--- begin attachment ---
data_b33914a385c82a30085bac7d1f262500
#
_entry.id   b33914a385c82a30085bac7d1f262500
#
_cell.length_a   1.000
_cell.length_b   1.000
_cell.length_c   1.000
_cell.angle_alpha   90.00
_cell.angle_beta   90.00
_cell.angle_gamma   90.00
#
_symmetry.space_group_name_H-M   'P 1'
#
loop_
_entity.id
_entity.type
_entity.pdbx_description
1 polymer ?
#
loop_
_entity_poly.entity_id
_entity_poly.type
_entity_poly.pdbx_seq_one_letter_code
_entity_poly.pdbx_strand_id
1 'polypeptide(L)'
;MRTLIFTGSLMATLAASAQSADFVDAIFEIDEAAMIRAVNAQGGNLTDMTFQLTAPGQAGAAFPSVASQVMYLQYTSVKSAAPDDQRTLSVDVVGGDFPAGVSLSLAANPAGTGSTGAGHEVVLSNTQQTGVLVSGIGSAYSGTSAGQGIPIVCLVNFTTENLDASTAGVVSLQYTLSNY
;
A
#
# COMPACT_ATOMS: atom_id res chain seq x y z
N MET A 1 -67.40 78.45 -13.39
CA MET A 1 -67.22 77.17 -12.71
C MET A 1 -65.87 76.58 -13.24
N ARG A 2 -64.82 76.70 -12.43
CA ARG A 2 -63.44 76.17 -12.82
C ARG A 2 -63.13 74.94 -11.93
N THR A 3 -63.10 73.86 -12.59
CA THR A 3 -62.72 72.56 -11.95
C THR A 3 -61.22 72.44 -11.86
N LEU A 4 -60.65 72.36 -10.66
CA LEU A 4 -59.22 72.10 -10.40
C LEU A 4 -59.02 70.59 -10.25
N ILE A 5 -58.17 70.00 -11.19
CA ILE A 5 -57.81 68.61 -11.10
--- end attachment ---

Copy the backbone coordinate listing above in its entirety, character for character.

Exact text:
data_b33914a385c82a30085bac7d1f262500
#
_entry.id   b33914a385c82a30085bac7d1f262500
#
_cell.length_a   1.000
_cell.length_b   1.000
_cell.length_c   1.000
_cell.angle_alpha   90.00
_cell.angle_beta   90.00
_cell.angle_gamma   90.00
#
_symmetry.space_group_name_H-M   'P 1'
#
loop_
_entity.id
_entity.type
_entity.pdbx_description
1 polymer ?
#
loop_
_entity_poly.entity_id
_entity_poly.type
_entity_poly.pdbx_seq_one_letter_code
_entity_poly.pdbx_strand_id
1 'polypeptide(L)'
;MRTLIFTGSLMATLAASAQSADFVDAIFEIDEAAMIRAVNAQGGNLTDMTFQLTAPGQAGAAFPSVASQVMYLQYTSVKSAAPDDQRTLSVDVVGGDFPAGVSLSLAANPAGTGSTGAGHEVVLSNTQQTGVLVSGIGSAYSGTSAGQGIPIVCLVNFTTENLDASTAGVVSLQYTLSNY
;
A
#
# COMPACT_ATOMS: atom_id res chain seq x y z
N MET A 1 -67.40 78.45 -13.39
CA MET A 1 -67.22 77.17 -12.71
C MET A 1 -65.87 76.58 -13.24
N ARG A 2 -64.82 76.70 -12.43
CA ARG A 2 -63.44 76.17 -12.82
C ARG A 2 -63.13 74.94 -11.93
N THR A 3 -63.10 73.86 -12.59
CA THR A 3 -62.72 72.56 -11.95
C THR A 3 -61.22 72.44 -11.86
N LEU A 4 -60.65 72.36 -10.66
CA LEU A 4 -59.22 72.10 -10.40
C LEU A 4 -59.02 70.59 -10.25
N ILE A 5 -58.17 70.00 -11.19
CA ILE A 5 -57.81 68.61 -11.10